All Things Considered on WUKY

4 - 6 pm, Monday through Friday, 6:30 - 7 pm, Monday through Thursday
Audie Cornish, Melissa Block, and Robert Siegel

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Business
6:05 pm
Wed May 23, 2012

Investors Question Fairness Of Facebook IPO

Originally published on Wed May 23, 2012 7:22 pm

Shares of Facebook on Wednesday made up a little of the ground they've lost since the company's troubled stock offering last week. But the company and its lead underwriter, Morgan Stanley, still face a lot of legal problems.

Some of the investors who bought shares of the company filed a lawsuit alleging that the two companies concealed information about Facebook's expected performance.

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Shots - Health Blog
5:27 pm
Wed May 23, 2012

By Putting Patients First, Hospital Tries To Make Care More Personal

Patient Bob Berquist with Gregory Wagner, a doctor in the emergency department. Berquist, who volunteers at Fauquier Hospital, was admitted for low blood sugar when another nurse noticed he seemed dizzy.
John Rose NPR

Originally published on Wed May 23, 2012 7:22 pm

No one likes to go to the hospital.

But some hospitals around the nation are trying to make their patients' stays a little less unpleasant.

They're members of an organization called Planetree, which was founded by a patient named Angelica Thieriot, who had a not-so-good hospital experience back in the 1970s.

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From Our Listeners
5:02 pm
Wed May 23, 2012

Letters: Remote Control Inventor And Baseballs

Originally published on Wed May 23, 2012 7:22 pm

Transcript

ROBERT SIEGEL, HOST:

It's time now for your letters. Yesterday, we remembered Eugene Polley, the inventor of the first wireless remote control. He died last weekend at the age of 96. Polley earned 18 U.S. patents in his long career at what was then the Zenith Radio Corporation in Chicago.

JOHN TAYLOR: But he will always be best known as the father of the couch potato.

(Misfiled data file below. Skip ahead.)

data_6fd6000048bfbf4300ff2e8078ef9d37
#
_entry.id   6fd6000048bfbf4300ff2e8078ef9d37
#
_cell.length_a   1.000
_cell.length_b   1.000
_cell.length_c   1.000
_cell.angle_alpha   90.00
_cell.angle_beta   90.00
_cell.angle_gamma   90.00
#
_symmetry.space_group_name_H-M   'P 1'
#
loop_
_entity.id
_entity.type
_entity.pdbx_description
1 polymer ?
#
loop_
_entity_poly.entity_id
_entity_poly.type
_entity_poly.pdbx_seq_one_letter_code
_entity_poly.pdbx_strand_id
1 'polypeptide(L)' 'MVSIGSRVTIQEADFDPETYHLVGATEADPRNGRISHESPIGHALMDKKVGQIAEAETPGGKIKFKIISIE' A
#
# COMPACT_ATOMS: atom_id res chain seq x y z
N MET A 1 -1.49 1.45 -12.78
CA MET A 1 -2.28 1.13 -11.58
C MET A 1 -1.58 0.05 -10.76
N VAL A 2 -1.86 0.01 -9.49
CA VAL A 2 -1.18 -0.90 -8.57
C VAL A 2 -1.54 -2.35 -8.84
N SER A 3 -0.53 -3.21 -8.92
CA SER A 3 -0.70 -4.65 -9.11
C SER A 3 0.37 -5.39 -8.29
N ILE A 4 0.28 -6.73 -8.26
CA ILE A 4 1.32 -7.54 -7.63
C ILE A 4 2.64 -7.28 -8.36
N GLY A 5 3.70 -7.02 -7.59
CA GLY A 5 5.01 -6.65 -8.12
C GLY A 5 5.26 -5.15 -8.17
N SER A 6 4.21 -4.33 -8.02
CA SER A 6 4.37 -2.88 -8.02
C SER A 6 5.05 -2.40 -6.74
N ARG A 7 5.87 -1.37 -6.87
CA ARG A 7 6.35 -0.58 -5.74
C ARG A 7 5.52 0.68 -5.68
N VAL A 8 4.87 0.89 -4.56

SIEGEL: That's John Taylor, a spokesman for what is now Zenith Electronics and its parent company, LG Electronics.

AUDIE CORNISH, HOST:

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Politics
4:59 pm
Wed May 23, 2012

Remember The Debt Ceiling Debate? It's Back

House Speaker John Boehner, R-Ohio, speaks at the 2012 Fiscal Summit held by the Peter G. Peterson Foundation on May 15 in Washington, D.C.
Brendan Hoffman Getty Images

Originally published on Wed May 23, 2012 7:22 pm

A storm is brewing in Washington that could darken political debate for months to come. It's about the debt, the deficit, taxes and spending — all hot topics lawmakers have been fighting about for years now.

This time, though, there's a deadline, and the consequences of inaction would be immediate. That has many in Washington saying: Here we go again.

In the past week, President Obama and House Speaker John Boehner have begun a new round of sparring over the U.S. debt ceiling.

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NPR Story
4:36 pm
Wed May 23, 2012

Radical Left Reshaping Face Of Politics In Greece

Originally published on Wed May 23, 2012 7:22 pm

Transcript

ROBERT SIEGEL, HOST:

Greece holds parliamentary elections next month because the elections earlier this month failed to produce a governing coalition. The two big parties that had signed on to Europe's austerity terms no longer account for a majority of the seats in parliament. The big new player, coming in second was the Coalition of the Radical Left, or Syriza, which opposes Europe's terms for a bailout, but says Greece should continue to use the euro.